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  • New phishing campaigns take advantage of the Google Translate service to hide their domains behind it.
  • This technique ads credibility and conceals the actual landing page domain if viewed on mobile device interfaces.
  • These campaigns are not particularly polished right now, but if they are proven effective enough, they are bound to get better.

Phishing is based on tricking people through advanced social engineering and the creation of a fake image of a trustworthy entity. For anyone who browses the internet nowadays, Google is the most credible and legitimate online entity out there, so if you can somehow incorporate it into your phishing action, you have a solid basis for deception. Apparently, phishing groups have found a way to do just that, using Google Translate to load their landing pages which produces a URL that looks “Googly” enough to fool people.

Simple as it may be in its conception and execution, this trick can be very effective, especially on people who receive the links on their mobile devices where everything is compacted, and URLs cannot be appreciated at first glance. In these cases, the user will only see the first part of the URL which contains:  “https://translate.googleusercontent.com/translate…”, with the real domain following after quite a lot of characters, essentially staying hidden in mobile phone browsers and mail clients. The landing pages of these campaigns are specifically designed to target mobile users, and at this time, the forms that are used by the attackers to steal people’s login credentials on Google and Facebook are a bit outdated.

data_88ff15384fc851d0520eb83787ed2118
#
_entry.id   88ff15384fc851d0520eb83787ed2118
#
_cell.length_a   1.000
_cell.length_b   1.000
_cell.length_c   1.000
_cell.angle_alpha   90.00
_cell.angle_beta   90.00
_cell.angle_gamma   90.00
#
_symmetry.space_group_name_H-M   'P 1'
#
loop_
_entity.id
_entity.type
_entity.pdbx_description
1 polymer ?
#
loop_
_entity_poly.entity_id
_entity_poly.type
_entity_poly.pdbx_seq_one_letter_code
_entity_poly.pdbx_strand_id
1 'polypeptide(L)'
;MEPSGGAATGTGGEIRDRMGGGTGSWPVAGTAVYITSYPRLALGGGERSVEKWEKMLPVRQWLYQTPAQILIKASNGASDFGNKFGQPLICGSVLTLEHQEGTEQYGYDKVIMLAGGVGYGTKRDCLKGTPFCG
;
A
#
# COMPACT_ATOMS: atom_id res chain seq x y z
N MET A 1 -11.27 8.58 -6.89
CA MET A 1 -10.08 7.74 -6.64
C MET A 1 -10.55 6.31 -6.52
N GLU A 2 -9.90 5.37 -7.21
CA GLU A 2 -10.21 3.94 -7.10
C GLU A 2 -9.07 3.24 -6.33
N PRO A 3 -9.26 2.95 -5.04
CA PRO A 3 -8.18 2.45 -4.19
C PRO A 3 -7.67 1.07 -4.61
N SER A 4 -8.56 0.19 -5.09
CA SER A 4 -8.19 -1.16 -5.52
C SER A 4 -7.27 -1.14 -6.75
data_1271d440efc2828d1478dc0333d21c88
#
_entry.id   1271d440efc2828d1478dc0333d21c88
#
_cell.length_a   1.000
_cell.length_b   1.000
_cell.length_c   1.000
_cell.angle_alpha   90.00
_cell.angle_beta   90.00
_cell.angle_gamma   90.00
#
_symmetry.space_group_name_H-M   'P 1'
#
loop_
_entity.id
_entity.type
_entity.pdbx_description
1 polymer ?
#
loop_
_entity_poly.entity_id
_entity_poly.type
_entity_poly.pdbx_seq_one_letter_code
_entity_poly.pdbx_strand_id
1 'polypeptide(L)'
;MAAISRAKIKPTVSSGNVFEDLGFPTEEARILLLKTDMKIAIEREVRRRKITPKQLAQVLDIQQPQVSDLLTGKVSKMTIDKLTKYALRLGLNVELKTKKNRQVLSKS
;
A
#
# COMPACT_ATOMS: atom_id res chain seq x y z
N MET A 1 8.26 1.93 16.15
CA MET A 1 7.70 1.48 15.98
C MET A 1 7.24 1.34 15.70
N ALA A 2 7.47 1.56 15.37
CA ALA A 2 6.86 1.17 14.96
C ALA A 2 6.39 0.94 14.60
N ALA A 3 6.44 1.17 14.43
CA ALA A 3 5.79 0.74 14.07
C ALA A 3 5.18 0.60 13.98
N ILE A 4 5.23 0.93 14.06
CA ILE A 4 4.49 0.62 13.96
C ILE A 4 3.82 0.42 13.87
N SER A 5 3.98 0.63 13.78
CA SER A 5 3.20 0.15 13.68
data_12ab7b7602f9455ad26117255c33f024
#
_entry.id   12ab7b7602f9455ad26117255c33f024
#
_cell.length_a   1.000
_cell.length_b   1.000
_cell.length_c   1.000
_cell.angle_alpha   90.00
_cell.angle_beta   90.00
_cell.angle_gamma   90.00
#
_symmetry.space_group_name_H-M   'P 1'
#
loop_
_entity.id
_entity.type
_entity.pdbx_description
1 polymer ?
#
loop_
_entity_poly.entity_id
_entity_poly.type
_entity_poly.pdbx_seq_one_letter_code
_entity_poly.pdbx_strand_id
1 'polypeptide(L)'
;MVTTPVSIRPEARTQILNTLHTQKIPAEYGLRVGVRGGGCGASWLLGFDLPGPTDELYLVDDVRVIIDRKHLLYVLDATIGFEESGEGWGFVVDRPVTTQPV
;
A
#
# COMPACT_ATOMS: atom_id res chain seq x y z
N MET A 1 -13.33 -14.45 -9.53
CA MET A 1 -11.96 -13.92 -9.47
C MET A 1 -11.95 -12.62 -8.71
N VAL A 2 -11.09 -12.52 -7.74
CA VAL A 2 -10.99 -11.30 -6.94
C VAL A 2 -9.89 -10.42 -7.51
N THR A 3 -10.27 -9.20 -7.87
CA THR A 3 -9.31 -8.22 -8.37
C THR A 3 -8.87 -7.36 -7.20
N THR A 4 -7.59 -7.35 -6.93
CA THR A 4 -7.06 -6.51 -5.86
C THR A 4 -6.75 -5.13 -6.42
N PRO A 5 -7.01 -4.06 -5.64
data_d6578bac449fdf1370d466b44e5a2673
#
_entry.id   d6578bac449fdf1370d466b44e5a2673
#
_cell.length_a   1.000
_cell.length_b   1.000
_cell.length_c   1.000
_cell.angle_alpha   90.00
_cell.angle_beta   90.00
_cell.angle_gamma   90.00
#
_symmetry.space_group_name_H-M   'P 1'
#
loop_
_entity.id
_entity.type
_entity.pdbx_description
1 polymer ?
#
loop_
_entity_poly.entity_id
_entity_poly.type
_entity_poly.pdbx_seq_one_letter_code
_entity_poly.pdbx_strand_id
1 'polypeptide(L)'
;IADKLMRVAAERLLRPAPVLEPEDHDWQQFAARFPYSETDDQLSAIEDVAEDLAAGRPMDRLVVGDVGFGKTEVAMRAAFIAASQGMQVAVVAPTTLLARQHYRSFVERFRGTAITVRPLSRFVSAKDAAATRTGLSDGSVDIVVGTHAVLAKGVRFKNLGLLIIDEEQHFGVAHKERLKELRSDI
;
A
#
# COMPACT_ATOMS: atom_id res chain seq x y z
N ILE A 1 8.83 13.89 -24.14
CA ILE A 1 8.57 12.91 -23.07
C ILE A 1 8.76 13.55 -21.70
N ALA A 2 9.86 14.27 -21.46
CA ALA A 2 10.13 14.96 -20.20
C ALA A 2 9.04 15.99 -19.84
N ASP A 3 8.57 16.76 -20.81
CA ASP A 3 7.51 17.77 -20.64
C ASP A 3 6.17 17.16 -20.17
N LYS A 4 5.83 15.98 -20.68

google_translate_phishing_script
Domain linking script; Source: blogs.akamai.com

Still, though, it’s a matter of time before the phishing actors update their kits and get back to hunting people’s credentials by even more obfuscated URLs, and more faithfully masqueraded landing pages. That said, pay attention to the links contained in emails that you get on your mobile device, set your browser to display the full URL/website address, and use a computer or laptop to hover over suspicious links instead of checking them out via your mobile device.

Have you received a phishing link that hides behind Google Translate? Share your experience in the comments section beneath, and feel free to share this story by visiting our socials, on Facebook and Twitter.